Ron Radosh, writing for Pajamas Media:
Hertzberg goes on to say I have “undeniably fallen into bad company,” that being primarily Pajamas Media and also my evident sin of writing for the Weekly Standard and Commentary. Somehow, Hertzberg neglects the flagship conservative magazine, National Review, for which I have written many articles and reviews. I don’t know if he would consider the Wall Street Journal “bad company” since I’ve written for them too. I am proud of all of my articles and reviews, and would not change a word of what I have written for any of these publications.
If I have fallen into this bad company, it is because other outlets in the so-called MSM somehow refuse to publish my articles and reviews. I do not think these articles are so far out that a credible open-minded magazine would not be able to run them, but somehow, that is not how their editors feel. I wish Hertzberg would look over some of these pieces. Even if it turns out he agrees with any of them, would he have let them into the New Yorker? To ask that question is to answer it.
What he leaves out is important. He praises me for knowing that “Joseph McCarthy was a liar and a scoundrel.” Indeed, that is my view. But he does not tell his readers that the most recent article I wrote reiterating that argument appeared in … National Review, the very magazine that at the time of Joe McCarthy’s influence supported him wholeheartedly! Writing soon after in the New York Times Book Review, David Oshinsky called my review of M. Stanton Evans’ recent book on McCarthy “devastating.”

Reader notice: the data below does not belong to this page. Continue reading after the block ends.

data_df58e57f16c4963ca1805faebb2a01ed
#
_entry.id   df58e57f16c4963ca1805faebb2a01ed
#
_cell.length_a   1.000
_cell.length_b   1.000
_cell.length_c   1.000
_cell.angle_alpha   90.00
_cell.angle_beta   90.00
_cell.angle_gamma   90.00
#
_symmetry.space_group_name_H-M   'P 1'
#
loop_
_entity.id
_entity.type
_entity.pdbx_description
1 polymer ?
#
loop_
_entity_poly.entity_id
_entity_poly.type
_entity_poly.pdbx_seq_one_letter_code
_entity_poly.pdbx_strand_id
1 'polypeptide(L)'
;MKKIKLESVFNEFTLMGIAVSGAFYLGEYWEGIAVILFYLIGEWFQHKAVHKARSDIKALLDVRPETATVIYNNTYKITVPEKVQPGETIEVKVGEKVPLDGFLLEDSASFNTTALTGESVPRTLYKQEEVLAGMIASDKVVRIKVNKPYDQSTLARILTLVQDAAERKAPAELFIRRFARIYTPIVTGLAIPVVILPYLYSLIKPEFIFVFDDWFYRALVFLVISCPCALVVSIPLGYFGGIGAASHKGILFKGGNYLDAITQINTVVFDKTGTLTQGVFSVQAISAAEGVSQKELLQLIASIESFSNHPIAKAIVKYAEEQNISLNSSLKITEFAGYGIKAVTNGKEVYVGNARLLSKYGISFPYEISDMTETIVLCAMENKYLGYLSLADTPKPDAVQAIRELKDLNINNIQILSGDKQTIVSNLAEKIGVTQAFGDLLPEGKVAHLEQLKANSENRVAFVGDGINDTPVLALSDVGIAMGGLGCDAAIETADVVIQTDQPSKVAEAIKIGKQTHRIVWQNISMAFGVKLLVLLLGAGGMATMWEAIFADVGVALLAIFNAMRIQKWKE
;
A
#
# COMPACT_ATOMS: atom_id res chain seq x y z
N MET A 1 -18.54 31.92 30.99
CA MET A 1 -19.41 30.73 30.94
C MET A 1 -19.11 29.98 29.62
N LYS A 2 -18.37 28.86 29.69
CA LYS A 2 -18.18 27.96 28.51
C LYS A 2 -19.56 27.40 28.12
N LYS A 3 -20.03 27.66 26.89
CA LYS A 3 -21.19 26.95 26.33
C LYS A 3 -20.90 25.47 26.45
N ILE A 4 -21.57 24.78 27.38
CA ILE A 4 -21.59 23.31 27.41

I have a simple question to ask. Would the Nation, or the New Yorker for that matter, print an article by a conservative that sharply criticizes a book by a liberal writer they all revere? Such a review would have to be from a position not shared by any liberals. For example, an article on race and affirmative action by Abigail Thernstrom or Shelby Steele. Articles like the recent one attacking Paul Berman from the left are not evidence for Hertzberg’s argument. Show me one example, if there is any. Yet, National Review, even if some of their editors did not like it, ran my review of Evans and no one asked me to change one word. Could it be that conservative journals and magazines are more open-minded than liberal ones?
Why, yes. Yes, it could.